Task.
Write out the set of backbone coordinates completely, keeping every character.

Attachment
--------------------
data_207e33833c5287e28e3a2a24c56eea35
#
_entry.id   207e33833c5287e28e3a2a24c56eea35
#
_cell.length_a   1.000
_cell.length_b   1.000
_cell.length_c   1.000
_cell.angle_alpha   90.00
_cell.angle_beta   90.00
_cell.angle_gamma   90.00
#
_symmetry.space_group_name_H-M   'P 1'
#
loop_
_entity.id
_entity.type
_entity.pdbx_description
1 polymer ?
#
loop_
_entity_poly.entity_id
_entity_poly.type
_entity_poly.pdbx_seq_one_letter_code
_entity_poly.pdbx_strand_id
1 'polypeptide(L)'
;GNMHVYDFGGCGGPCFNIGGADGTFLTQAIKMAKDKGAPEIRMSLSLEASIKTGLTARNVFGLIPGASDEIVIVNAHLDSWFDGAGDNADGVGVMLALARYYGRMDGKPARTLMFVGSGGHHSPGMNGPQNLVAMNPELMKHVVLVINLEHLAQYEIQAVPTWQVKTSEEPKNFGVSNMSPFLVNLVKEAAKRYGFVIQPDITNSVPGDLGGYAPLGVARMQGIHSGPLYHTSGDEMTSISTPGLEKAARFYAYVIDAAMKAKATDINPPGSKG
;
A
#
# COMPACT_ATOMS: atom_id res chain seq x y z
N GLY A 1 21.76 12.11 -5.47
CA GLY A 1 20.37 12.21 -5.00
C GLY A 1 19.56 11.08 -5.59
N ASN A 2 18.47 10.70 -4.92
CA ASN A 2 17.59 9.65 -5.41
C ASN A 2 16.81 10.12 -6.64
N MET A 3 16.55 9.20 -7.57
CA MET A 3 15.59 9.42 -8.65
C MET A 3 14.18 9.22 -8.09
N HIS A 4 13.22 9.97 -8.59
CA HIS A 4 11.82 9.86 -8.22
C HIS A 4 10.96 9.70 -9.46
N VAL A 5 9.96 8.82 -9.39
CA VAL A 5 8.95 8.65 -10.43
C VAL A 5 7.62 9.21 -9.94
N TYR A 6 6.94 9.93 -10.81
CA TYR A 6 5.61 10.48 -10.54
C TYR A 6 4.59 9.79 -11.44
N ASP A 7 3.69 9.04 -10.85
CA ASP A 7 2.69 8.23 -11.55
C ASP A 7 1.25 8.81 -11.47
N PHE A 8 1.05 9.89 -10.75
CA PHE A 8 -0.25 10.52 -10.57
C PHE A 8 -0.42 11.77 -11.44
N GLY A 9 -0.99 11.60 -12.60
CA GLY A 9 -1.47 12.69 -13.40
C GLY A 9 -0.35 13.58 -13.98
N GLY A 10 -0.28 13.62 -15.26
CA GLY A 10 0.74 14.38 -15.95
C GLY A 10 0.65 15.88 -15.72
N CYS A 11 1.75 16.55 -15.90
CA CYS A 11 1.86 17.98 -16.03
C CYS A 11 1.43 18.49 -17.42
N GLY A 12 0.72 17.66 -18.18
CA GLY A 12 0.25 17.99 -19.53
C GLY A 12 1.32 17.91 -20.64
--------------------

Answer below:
data_207e33833c5287e28e3a2a24c56eea35
#
_entry.id   207e33833c5287e28e3a2a24c56eea35
#
_cell.length_a   1.000
_cell.length_b   1.000
_cell.length_c   1.000
_cell.angle_alpha   90.00
_cell.angle_beta   90.00
_cell.angle_gamma   90.00
#
_symmetry.space_group_name_H-M   'P 1'
#
loop_
_entity.id
_entity.type
_entity.pdbx_description
1 polymer ?
#
loop_
_entity_poly.entity_id
_entity_poly.type
_entity_poly.pdbx_seq_one_letter_code
_entity_poly.pdbx_strand_id
1 'polypeptide(L)'
;GNMHVYDFGGCGGPCFNIGGADGTFLTQAIKMAKDKGAPEIRMSLSLEASIKTGLTARNVFGLIPGASDEIVIVNAHLDSWFDGAGDNADGVGVMLALARYYGRMDGKPARTLMFVGSGGHHSPGMNGPQNLVAMNPELMKHVVLVINLEHLAQYEIQAVPTWQVKTSEEPKNFGVSNMSPFLVNLVKEAAKRYGFVIQPDITNSVPGDLGGYAPLGVARMQGIHSGPLYHTSGDEMTSISTPGLEKAARFYAYVIDAAMKAKATDINPPGSKG
;
A
#
# COMPACT_ATOMS: atom_id res chain seq x y z
N GLY A 1 21.76 12.11 -5.47
CA GLY A 1 20.37 12.21 -5.00
C GLY A 1 19.56 11.08 -5.59
N ASN A 2 18.47 10.70 -4.92
CA ASN A 2 17.59 9.65 -5.41
C ASN A 2 16.81 10.12 -6.64
N MET A 3 16.55 9.20 -7.57
CA MET A 3 15.59 9.42 -8.65
C MET A 3 14.18 9.22 -8.09
N HIS A 4 13.22 9.97 -8.59
CA HIS A 4 11.82 9.86 -8.22
C HIS A 4 10.96 9.70 -9.46
N VAL A 5 9.96 8.82 -9.39
CA VAL A 5 8.95 8.65 -10.43
C VAL A 5 7.62 9.21 -9.94
N TYR A 6 6.94 9.93 -10.81
CA TYR A 6 5.61 10.48 -10.54
C TYR A 6 4.59 9.79 -11.44
N ASP A 7 3.69 9.04 -10.85
CA ASP A 7 2.69 8.23 -11.55
C ASP A 7 1.25 8.81 -11.47
N PHE A 8 1.05 9.89 -10.75
CA PHE A 8 -0.25 10.52 -10.57
C PHE A 8 -0.42 11.77 -11.44
N GLY A 9 -0.99 11.60 -12.60
CA GLY A 9 -1.47 12.69 -13.40
C GLY A 9 -0.35 13.58 -13.98
N GLY A 10 -0.28 13.62 -15.26
CA GLY A 10 0.74 14.38 -15.95
C GLY A 10 0.65 15.88 -15.72
N CYS A 11 1.75 16.55 -15.90
CA CYS A 11 1.86 17.98 -16.03
C CYS A 11 1.43 18.49 -17.42
N GLY A 12 0.72 17.66 -18.18
CA GLY A 12 0.25 17.99 -19.53
C GLY A 12 1.32 17.91 -20.64